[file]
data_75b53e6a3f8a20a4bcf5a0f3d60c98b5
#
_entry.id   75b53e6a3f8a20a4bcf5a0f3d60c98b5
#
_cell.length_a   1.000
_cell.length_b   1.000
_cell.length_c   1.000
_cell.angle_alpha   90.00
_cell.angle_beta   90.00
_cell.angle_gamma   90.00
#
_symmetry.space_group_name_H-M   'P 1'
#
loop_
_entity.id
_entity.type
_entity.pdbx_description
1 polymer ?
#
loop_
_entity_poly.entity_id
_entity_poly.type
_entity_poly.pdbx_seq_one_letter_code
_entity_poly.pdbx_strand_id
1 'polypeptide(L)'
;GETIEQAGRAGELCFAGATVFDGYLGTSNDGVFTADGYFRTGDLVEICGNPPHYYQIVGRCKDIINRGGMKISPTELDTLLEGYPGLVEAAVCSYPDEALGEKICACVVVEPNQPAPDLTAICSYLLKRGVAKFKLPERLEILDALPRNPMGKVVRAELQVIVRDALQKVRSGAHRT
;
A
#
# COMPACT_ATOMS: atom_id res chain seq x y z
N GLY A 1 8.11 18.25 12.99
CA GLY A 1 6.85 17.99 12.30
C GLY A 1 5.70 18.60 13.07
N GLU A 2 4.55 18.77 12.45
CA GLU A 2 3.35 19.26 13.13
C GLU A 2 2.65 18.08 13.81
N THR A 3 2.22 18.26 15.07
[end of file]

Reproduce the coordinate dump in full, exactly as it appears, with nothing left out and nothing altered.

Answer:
data_75b53e6a3f8a20a4bcf5a0f3d60c98b5
#
_entry.id   75b53e6a3f8a20a4bcf5a0f3d60c98b5
#
_cell.length_a   1.000
_cell.length_b   1.000
_cell.length_c   1.000
_cell.angle_alpha   90.00
_cell.angle_beta   90.00
_cell.angle_gamma   90.00
#
_symmetry.space_group_name_H-M   'P 1'
#
loop_
_entity.id
_entity.type
_entity.pdbx_description
1 polymer ?
#
loop_
_entity_poly.entity_id
_entity_poly.type
_entity_poly.pdbx_seq_one_letter_code
_entity_poly.pdbx_strand_id
1 'polypeptide(L)'
;GETIEQAGRAGELCFAGATVFDGYLGTSNDGVFTADGYFRTGDLVEICGNPPHYYQIVGRCKDIINRGGMKISPTELDTLLEGYPGLVEAAVCSYPDEALGEKICACVVVEPNQPAPDLTAICSYLLKRGVAKFKLPERLEILDALPRNPMGKVVRAELQVIVRDALQKVRSGAHRT
;
A
#
# COMPACT_ATOMS: atom_id res chain seq x y z
N GLY A 1 8.11 18.25 12.99
CA GLY A 1 6.85 17.99 12.30
C GLY A 1 5.70 18.60 13.07
N GLU A 2 4.55 18.77 12.45
CA GLU A 2 3.35 19.26 13.13
C GLU A 2 2.65 18.08 13.81
N THR A 3 2.22 18.26 15.07